Forgot your password?
typodupeerror

Comment: Re:come to Belgium (Score 1) 1359

by Krunch (#28500437) Attached to: Emigrating To a Freer Country?

I am Belgian and I lived there for over 20 years (mostly as a kid and student but I worked there for a few months too). I have been living in the UK for over a year now.

> i man was fined lately for eating something
> while he waiting on a red light in his car

I would be curious to see that. Any reference? My best guess is that he was fined because he wasn't really in control of his car (red light or not).

> Also , English is a third language here.

Since when? Official languages in Belgium are French, Dutch and German (all "localized" to varying extend compared to the original version). Most things available in the three languages are also available in English for foreigners' convenience but English is not an official language (yet?) AFAIK. However, most Belgian kids are taught English as a second language in school (at the loss of the two other national languages that are not their native one).

While I stopped bothering with politics long ago, I have the feeling Belgium is still relatively free only because all politics just keep fighting without ever reaching a proper consensus to be able to make things moving (in good or bad).

Some things that are different from the UK in my experience (some are good, some are bad):
- people smoke in bars;
- you can find bars open until the wee hours of the morning, no need to go clubbing or whatever;
- taxes are higher;
- public transportation is much cheaper;
- accommodations (and general cost of life) is much cheaper;
- salary is a bit lower;
- proper food and beer (less of a junk food culture);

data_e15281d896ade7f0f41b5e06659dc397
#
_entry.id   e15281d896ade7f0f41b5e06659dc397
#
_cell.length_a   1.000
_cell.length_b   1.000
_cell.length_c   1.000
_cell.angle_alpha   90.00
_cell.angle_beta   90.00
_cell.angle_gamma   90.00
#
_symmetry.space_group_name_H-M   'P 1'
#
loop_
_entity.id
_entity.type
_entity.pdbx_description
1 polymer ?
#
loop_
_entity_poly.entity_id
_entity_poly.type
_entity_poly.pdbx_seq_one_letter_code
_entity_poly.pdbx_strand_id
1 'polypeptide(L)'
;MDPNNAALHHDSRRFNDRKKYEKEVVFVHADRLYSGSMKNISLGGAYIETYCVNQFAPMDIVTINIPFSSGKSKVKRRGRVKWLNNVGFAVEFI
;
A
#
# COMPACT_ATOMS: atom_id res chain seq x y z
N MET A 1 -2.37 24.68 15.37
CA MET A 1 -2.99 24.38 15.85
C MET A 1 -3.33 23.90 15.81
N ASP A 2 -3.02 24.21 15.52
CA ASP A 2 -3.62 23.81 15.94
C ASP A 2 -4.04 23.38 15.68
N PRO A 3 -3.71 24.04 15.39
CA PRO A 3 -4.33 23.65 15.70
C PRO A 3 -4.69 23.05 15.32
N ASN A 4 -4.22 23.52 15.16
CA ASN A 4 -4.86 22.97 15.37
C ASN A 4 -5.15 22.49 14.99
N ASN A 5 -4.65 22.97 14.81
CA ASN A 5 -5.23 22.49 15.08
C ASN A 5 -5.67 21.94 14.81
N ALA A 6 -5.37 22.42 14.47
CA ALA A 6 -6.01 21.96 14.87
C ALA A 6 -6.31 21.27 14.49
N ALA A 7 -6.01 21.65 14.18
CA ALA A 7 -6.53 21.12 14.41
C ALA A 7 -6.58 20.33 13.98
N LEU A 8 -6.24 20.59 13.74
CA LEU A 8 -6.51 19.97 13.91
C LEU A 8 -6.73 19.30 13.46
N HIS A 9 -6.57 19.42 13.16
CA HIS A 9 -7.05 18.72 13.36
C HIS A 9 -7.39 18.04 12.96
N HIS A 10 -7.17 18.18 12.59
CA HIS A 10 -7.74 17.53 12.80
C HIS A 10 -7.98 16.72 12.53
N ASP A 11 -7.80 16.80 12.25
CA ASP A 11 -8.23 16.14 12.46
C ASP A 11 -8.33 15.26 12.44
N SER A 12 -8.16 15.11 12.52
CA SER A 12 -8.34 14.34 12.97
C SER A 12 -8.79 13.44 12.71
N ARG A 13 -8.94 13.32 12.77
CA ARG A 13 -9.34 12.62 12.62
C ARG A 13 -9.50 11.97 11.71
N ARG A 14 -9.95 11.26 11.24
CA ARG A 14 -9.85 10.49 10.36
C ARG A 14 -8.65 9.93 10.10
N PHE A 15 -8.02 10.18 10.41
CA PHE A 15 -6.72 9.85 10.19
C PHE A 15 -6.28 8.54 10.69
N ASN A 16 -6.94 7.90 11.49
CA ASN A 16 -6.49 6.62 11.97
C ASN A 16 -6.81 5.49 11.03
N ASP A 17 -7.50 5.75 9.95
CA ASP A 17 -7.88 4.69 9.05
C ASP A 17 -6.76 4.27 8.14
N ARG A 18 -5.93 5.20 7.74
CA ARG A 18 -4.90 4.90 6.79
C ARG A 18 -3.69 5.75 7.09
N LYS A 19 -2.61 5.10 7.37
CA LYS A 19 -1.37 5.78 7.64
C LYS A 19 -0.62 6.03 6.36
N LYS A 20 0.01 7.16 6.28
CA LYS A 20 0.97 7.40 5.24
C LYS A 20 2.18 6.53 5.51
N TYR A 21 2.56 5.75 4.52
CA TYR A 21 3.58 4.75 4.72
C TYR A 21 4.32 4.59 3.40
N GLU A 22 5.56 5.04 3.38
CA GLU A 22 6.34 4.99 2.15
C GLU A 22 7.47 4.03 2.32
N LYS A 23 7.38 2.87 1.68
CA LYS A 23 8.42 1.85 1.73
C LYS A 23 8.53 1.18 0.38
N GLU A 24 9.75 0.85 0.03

- girls generally dress and act less slutty (and are less fat, see above);
- there aren't five CCTV camera pointed at you constantly;
- written press is generally less sensationalist (even if you just compare tabloids).

Comment: Re:I'd Rather Drive or Take the Train (Score 1) 408

by Krunch (#28255347) Attached to: In the next 12 months, I expect to travel by air ...

Why do you think that the planes are cheaper?

I am tempted to attribute this to the fact there is a single monopolistic train company in about every European country while the airline business is more competitive. Not every plane is cheaper than the train. This mostly only holds if you compare low cost airlines to train. You can usually chose your airline, not your train company.

Comment: Re:Young and already jaded and tired of flying. (Score 1) 408

by Krunch (#28244481) Attached to: In the next 12 months, I expect to travel by air ...

In Europe I can't fly with my customary litre of water

That's not exactly true. You can go through security with an empty bottle and fill it up in the bathroom before boarding (or buy one of course). I do that all the time and I have not been arrested as a terrorist yet. Air travel is a pain but there are workarounds for some of the annoyances.

Comment: Re:I'd Rather Drive or Take the Train (Score 2, Informative) 408

by Krunch (#28244355) Attached to: In the next 12 months, I expect to travel by air ...
I take trains routinely in Belgium and UK, occasionally in France. In my experience, UK trains (in England, around London anyway) are on time much more often than in Belgium and France. They are also more frequent, comfortable and much more expensive. I also fly around Europe relatively frequently (I voted 6-10) and, still in my experience, plane is cheaper than train for about any distance over around 500 km.

The only way to learn a new programming language is by writing programs in it. - Brian Kernighan

Working...